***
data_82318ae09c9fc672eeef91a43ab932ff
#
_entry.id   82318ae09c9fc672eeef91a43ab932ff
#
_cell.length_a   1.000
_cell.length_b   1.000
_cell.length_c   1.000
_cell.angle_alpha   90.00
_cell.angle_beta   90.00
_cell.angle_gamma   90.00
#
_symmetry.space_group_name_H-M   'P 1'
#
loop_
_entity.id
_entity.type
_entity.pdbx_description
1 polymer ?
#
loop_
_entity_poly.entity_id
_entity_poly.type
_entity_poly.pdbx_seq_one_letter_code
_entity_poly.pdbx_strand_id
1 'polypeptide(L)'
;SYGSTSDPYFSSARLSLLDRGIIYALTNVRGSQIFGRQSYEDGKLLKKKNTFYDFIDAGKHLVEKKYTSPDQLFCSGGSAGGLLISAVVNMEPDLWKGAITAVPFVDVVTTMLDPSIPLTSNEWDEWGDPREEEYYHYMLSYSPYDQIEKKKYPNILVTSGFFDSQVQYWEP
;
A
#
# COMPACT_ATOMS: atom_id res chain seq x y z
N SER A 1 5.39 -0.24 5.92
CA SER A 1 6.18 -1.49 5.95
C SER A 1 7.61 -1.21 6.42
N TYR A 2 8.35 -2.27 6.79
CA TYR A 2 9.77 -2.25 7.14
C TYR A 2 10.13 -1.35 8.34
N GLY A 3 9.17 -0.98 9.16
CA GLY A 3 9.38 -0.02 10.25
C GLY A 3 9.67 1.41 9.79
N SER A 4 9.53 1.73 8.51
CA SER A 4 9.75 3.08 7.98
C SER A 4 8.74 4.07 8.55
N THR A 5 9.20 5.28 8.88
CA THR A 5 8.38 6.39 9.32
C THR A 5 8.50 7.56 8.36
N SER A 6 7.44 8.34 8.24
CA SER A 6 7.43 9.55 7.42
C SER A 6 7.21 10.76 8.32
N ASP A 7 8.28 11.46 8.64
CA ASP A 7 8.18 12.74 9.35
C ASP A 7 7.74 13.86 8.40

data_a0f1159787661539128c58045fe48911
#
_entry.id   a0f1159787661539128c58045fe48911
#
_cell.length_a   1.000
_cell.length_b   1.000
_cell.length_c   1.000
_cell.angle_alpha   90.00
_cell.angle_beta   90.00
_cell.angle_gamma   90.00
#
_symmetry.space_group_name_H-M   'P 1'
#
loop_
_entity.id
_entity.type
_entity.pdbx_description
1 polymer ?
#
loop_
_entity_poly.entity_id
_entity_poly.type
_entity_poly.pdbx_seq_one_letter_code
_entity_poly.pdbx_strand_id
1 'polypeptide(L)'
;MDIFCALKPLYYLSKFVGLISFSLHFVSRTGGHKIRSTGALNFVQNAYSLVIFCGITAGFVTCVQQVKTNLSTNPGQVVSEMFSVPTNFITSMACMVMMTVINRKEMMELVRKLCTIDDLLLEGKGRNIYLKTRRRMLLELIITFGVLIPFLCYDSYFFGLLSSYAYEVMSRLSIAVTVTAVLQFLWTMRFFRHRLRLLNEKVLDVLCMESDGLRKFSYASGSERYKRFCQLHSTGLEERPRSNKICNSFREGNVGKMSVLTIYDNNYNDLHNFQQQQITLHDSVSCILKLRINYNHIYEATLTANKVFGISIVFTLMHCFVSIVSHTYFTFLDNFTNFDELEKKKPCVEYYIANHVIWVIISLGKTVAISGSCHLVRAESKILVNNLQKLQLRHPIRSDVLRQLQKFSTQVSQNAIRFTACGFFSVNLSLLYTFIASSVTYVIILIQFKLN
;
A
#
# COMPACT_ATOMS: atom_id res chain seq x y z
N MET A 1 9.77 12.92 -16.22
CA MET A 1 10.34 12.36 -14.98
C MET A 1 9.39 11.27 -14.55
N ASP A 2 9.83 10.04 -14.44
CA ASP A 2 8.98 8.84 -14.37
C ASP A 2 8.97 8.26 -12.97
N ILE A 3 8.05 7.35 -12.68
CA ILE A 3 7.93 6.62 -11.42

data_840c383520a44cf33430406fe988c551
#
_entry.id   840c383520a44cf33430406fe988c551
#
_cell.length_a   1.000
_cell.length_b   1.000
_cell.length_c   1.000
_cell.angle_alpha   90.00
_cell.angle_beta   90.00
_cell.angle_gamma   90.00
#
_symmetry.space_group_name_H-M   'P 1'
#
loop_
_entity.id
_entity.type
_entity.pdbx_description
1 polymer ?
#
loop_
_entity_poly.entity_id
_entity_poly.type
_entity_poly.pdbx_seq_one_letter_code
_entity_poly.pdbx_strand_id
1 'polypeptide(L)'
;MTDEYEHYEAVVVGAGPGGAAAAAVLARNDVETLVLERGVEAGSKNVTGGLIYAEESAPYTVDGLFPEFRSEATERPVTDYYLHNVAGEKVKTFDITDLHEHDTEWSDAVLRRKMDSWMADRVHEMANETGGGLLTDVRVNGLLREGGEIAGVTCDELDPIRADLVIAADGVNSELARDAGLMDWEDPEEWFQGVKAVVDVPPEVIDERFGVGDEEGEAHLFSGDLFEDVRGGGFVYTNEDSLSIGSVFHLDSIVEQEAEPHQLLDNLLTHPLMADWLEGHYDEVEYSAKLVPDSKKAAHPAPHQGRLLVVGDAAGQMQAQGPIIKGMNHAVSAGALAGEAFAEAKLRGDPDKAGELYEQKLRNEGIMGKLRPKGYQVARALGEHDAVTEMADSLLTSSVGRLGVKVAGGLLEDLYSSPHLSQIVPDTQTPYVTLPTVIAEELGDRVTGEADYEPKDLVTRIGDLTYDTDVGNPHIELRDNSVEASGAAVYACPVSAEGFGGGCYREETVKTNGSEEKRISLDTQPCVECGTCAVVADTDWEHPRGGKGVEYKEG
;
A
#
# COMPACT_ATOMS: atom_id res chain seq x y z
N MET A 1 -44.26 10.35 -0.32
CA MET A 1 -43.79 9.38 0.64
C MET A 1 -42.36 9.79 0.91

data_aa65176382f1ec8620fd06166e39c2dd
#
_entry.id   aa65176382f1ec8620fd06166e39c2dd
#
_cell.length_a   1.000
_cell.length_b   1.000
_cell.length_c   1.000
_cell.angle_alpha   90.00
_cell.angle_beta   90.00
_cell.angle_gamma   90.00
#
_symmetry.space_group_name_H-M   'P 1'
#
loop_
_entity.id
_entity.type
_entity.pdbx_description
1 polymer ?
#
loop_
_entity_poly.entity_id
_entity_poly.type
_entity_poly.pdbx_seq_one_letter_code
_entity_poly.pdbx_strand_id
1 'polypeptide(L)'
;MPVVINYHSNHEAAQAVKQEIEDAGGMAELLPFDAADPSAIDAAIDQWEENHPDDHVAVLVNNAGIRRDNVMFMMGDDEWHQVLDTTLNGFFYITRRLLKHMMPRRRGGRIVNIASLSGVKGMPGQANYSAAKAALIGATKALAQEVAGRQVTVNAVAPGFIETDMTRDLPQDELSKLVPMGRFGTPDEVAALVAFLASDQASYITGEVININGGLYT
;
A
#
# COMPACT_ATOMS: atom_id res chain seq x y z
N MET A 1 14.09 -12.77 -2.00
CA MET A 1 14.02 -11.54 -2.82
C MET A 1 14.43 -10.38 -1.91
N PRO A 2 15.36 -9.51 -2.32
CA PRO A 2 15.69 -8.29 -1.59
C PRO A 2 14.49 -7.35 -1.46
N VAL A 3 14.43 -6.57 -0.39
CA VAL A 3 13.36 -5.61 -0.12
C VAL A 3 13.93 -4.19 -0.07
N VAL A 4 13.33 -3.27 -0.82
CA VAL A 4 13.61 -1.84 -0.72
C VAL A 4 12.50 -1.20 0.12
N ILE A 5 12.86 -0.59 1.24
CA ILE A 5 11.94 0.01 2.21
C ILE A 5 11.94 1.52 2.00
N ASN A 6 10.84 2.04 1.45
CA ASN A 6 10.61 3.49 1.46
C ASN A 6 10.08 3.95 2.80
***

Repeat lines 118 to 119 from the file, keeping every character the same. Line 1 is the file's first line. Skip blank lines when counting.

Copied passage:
#
# COMPACT_ATOMS: atom_id res chain seq x y z